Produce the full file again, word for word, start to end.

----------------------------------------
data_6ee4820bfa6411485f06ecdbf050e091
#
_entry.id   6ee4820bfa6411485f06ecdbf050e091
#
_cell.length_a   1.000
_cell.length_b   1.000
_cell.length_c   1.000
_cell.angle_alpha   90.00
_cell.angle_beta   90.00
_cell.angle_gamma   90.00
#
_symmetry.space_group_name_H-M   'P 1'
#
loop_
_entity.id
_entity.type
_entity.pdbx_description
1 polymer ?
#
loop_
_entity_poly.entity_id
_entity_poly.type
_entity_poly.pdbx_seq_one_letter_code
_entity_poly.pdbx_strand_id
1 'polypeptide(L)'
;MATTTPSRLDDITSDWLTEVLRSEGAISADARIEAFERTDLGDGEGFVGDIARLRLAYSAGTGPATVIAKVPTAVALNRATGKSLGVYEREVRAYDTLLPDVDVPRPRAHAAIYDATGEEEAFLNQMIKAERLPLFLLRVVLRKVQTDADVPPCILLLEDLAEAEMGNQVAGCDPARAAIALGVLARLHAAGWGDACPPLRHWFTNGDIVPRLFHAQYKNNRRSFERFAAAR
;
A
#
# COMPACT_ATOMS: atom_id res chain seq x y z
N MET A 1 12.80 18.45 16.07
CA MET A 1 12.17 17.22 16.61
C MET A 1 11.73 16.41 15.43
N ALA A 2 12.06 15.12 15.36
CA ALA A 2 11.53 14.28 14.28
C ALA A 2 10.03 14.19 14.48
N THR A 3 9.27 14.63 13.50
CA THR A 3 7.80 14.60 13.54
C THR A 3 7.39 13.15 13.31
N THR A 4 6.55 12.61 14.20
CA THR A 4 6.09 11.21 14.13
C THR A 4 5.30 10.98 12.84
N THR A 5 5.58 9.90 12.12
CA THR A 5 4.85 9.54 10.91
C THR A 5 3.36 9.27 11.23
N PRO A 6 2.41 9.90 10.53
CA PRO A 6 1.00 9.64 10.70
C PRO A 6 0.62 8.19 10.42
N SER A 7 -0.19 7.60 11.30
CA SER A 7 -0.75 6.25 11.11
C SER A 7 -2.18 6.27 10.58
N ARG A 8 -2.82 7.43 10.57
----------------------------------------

data_6ee4820bfa6411485f06ecdbf050e091
#
_entry.id   6ee4820bfa6411485f06ecdbf050e091
#
_cell.length_a   1.000
_cell.length_b   1.000
_cell.length_c   1.000
_cell.angle_alpha   90.00
_cell.angle_beta   90.00
_cell.angle_gamma   90.00
#
_symmetry.space_group_name_H-M   'P 1'
#
loop_
_entity.id
_entity.type
_entity.pdbx_description
1 polymer ?
#
loop_
_entity_poly.entity_id
_entity_poly.type
_entity_poly.pdbx_seq_one_letter_code
_entity_poly.pdbx_strand_id
1 'polypeptide(L)'
;MATTTPSRLDDITSDWLTEVLRSEGAISADARIEAFERTDLGDGEGFVGDIARLRLAYSAGTGPATVIAKVPTAVALNRATGKSLGVYEREVRAYDTLLPDVDVPRPRAHAAIYDATGEEEAFLNQMIKAERLPLFLLRVVLRKVQTDADVPPCILLLEDLAEAEMGNQVAGCDPARAAIALGVLARLHAAGWGDACPPLRHWFTNGDIVPRLFHAQYKNNRRSFERFAAAR
;
A
#
# COMPACT_ATOMS: atom_id res chain seq x y z
N MET A 1 12.80 18.45 16.07
CA MET A 1 12.17 17.22 16.61
C MET A 1 11.73 16.41 15.43
N ALA A 2 12.06 15.12 15.36
CA ALA A 2 11.53 14.28 14.28
C ALA A 2 10.03 14.19 14.48
N THR A 3 9.27 14.63 13.50
CA THR A 3 7.80 14.60 13.54
C THR A 3 7.39 13.15 13.31
N THR A 4 6.55 12.61 14.20
CA THR A 4 6.09 11.21 14.13
C THR A 4 5.30 10.98 12.84
N THR A 5 5.58 9.90 12.12
CA THR A 5 4.85 9.54 10.91
C THR A 5 3.36 9.27 11.23
N PRO A 6 2.41 9.90 10.53
CA PRO A 6 1.00 9.64 10.70
C PRO A 6 0.62 8.19 10.42
N SER A 7 -0.19 7.60 11.30
CA SER A 7 -0.75 6.25 11.11
C SER A 7 -2.18 6.27 10.58
N ARG A 8 -2.82 7.43 10.57